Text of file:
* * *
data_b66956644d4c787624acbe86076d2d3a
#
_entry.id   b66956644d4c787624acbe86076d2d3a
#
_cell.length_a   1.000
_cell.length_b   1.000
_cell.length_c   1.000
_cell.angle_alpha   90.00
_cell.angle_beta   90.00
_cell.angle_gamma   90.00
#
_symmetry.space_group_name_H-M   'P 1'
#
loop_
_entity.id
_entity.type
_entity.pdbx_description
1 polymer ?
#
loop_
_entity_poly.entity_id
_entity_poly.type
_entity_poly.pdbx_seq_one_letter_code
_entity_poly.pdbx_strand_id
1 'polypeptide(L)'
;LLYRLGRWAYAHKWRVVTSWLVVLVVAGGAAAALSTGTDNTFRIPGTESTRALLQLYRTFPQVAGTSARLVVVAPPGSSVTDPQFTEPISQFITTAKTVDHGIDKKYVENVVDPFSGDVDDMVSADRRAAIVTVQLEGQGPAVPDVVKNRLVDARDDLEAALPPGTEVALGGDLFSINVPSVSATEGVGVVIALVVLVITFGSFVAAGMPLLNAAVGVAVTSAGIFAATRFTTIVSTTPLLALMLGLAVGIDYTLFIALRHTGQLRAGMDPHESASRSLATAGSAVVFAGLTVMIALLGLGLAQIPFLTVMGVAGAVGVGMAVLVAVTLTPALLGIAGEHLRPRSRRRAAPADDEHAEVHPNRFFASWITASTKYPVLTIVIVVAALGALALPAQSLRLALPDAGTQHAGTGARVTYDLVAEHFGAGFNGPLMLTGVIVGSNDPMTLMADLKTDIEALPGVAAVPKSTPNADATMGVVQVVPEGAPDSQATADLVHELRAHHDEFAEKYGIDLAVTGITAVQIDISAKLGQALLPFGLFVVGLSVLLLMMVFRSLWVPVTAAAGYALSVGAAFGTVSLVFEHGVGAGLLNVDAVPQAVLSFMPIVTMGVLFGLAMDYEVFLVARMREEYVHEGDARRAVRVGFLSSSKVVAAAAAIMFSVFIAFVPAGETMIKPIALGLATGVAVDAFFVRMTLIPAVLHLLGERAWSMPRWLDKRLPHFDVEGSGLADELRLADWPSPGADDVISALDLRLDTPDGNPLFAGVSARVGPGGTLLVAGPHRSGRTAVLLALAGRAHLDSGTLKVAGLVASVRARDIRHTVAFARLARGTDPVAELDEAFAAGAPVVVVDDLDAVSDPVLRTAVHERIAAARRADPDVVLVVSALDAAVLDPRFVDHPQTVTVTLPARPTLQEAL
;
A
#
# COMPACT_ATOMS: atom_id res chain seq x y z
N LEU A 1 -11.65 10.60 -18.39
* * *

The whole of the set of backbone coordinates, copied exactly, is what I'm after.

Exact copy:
data_b66956644d4c787624acbe86076d2d3a
#
_entry.id   b66956644d4c787624acbe86076d2d3a
#
_cell.length_a   1.000
_cell.length_b   1.000
_cell.length_c   1.000
_cell.angle_alpha   90.00
_cell.angle_beta   90.00
_cell.angle_gamma   90.00
#
_symmetry.space_group_name_H-M   'P 1'
#
loop_
_entity.id
_entity.type
_entity.pdbx_description
1 polymer ?
#
loop_
_entity_poly.entity_id
_entity_poly.type
_entity_poly.pdbx_seq_one_letter_code
_entity_poly.pdbx_strand_id
1 'polypeptide(L)'
;LLYRLGRWAYAHKWRVVTSWLVVLVVAGGAAAALSTGTDNTFRIPGTESTRALLQLYRTFPQVAGTSARLVVVAPPGSSVTDPQFTEPISQFITTAKTVDHGIDKKYVENVVDPFSGDVDDMVSADRRAAIVTVQLEGQGPAVPDVVKNRLVDARDDLEAALPPGTEVALGGDLFSINVPSVSATEGVGVVIALVVLVITFGSFVAAGMPLLNAAVGVAVTSAGIFAATRFTTIVSTTPLLALMLGLAVGIDYTLFIALRHTGQLRAGMDPHESASRSLATAGSAVVFAGLTVMIALLGLGLAQIPFLTVMGVAGAVGVGMAVLVAVTLTPALLGIAGEHLRPRSRRRAAPADDEHAEVHPNRFFASWITASTKYPVLTIVIVVAALGALALPAQSLRLALPDAGTQHAGTGARVTYDLVAEHFGAGFNGPLMLTGVIVGSNDPMTLMADLKTDIEALPGVAAVPKSTPNADATMGVVQVVPEGAPDSQATADLVHELRAHHDEFAEKYGIDLAVTGITAVQIDISAKLGQALLPFGLFVVGLSVLLLMMVFRSLWVPVTAAAGYALSVGAAFGTVSLVFEHGVGAGLLNVDAVPQAVLSFMPIVTMGVLFGLAMDYEVFLVARMREEYVHEGDARRAVRVGFLSSSKVVAAAAAIMFSVFIAFVPAGETMIKPIALGLATGVAVDAFFVRMTLIPAVLHLLGERAWSMPRWLDKRLPHFDVEGSGLADELRLADWPSPGADDVISALDLRLDTPDGNPLFAGVSARVGPGGTLLVAGPHRSGRTAVLLALAGRAHLDSGTLKVAGLVASVRARDIRHTVAFARLARGTDPVAELDEAFAAGAPVVVVDDLDAVSDPVLRTAVHERIAAARRADPDVVLVVSALDAAVLDPRFVDHPQTVTVTLPARPTLQEAL
;
A
#
# COMPACT_ATOMS: atom_id res chain seq x y z
N LEU A 1 -11.65 10.60 -18.39